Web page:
Among almost 900 new laws going into effect Thursday in Virginia is one that could bring more guns into restaurants.
A law passed by the General Assembly this winter allows people to carry concealed weapons into restaurants so long as they do not drink alcohol. Violating that would be a Class 2 misdemeanor, which is punishable by a jail term of up to six months and/or a fine up to $1,000.
Some diners have concerns about "what if" scenarios that could arise from the change in law.
Eric Mendelsohn and Craig Shelden are visiting Harrisonburg and often eat at Virginia restaurants.
"It puts you in an awkward position, in particular if you're in a group, to say, 'Oh, well I could either declare my gun and not drink anymore tonight. Or, I could just trust myself to be careful about my drinking and not get into any fights,'" says Mendelsohn.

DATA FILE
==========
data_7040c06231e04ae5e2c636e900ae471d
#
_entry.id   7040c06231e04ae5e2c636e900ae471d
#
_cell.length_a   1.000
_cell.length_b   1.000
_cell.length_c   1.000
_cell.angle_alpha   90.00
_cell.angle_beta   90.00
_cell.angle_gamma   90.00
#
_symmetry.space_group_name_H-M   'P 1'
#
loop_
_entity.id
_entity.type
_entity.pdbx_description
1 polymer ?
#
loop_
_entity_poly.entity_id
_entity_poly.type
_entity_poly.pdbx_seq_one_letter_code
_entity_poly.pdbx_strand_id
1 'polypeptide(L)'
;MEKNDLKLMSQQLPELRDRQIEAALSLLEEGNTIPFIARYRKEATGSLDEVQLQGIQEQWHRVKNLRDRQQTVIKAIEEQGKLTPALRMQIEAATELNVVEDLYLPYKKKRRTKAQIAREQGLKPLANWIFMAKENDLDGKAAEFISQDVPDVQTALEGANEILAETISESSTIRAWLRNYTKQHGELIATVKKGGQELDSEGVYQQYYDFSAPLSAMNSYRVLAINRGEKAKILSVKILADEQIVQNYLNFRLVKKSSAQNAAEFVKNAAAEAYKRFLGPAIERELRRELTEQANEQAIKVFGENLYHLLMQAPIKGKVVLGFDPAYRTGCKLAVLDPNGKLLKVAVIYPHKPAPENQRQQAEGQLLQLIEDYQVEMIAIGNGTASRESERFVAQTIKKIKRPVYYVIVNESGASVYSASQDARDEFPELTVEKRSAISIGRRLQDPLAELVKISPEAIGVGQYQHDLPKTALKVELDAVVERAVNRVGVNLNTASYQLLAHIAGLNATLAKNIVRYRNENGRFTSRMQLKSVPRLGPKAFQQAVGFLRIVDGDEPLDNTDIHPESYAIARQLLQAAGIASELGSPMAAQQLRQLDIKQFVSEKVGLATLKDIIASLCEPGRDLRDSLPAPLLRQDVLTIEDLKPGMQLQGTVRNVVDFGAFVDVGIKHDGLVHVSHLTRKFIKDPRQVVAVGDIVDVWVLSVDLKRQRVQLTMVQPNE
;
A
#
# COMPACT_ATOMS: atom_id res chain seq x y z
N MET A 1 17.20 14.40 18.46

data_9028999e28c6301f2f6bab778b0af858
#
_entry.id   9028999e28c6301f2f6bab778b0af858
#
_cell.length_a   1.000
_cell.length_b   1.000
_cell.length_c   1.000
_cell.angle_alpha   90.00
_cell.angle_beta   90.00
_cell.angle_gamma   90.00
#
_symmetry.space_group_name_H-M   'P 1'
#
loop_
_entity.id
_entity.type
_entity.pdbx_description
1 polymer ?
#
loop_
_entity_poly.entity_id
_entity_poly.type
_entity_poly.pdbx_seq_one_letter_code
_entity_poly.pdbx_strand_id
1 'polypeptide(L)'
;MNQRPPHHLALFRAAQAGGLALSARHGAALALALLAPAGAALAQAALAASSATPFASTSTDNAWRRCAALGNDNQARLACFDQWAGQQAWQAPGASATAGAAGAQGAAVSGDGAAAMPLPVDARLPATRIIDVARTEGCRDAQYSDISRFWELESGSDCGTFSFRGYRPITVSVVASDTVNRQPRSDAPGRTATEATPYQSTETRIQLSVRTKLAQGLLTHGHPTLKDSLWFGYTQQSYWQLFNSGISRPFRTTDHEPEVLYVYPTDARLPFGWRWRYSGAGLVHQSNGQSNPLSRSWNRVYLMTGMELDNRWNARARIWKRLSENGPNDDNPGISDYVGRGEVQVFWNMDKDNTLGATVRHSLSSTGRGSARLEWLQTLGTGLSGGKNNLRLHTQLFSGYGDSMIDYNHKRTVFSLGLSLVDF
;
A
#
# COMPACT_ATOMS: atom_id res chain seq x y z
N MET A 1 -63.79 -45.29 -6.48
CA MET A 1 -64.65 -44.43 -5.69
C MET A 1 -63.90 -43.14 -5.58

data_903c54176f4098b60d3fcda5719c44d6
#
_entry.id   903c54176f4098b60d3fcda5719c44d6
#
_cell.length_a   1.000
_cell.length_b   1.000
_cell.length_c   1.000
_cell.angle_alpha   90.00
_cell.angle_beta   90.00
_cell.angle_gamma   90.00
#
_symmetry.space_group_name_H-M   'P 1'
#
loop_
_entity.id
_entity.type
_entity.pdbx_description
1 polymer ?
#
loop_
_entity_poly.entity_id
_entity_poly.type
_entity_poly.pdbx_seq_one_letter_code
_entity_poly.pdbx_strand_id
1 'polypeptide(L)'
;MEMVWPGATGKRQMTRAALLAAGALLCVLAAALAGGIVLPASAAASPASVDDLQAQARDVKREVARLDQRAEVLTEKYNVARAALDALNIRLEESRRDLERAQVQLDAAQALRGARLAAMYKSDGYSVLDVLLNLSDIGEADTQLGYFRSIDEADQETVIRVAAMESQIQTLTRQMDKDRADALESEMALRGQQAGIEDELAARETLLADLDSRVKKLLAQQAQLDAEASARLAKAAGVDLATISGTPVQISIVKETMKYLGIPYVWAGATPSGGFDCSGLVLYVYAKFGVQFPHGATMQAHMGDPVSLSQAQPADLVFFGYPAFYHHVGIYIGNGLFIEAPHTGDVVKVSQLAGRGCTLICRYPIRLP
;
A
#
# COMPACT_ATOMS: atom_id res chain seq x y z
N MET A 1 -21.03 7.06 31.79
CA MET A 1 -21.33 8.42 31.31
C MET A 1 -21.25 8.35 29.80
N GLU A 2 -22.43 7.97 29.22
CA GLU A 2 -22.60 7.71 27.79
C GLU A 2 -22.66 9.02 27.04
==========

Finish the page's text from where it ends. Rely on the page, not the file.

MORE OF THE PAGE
"It raises the issue of personal accountability to a whole new level," says Shelden.
Tim O'Neill, who runs Ham's Restaurant in Harrisonburg, says, "I think it's your constitutional right to bear arms. But, I think it's a dangerous slope we're leading ourselves up to with mixing alcohol and guns in the same building."
State Sen. Mark Obenshain (R-26th) was one of 22 senators to vote in favor of the law. An identical bill in the House passed 72-27.
The law won't necessarily apply to all restaurants. An owner still can decide to post a sign saying no firearms are allowed at all.
"I'm not concerned about the law-abiding citizens who have concealed carry permits. If somebody feels strongly about it as that, then they can post a sign saying nobody's allowed to have a firearm on their premises," says Obenshain.
Dennis Golden runs the gun store Ashby Arms in Harrisonburg and plans to take advantage of the new law.
"A person's right to defend themselves is God given. We shouldn't have to be disarmed, so that someone else can take advantage of that situation," says Golden.
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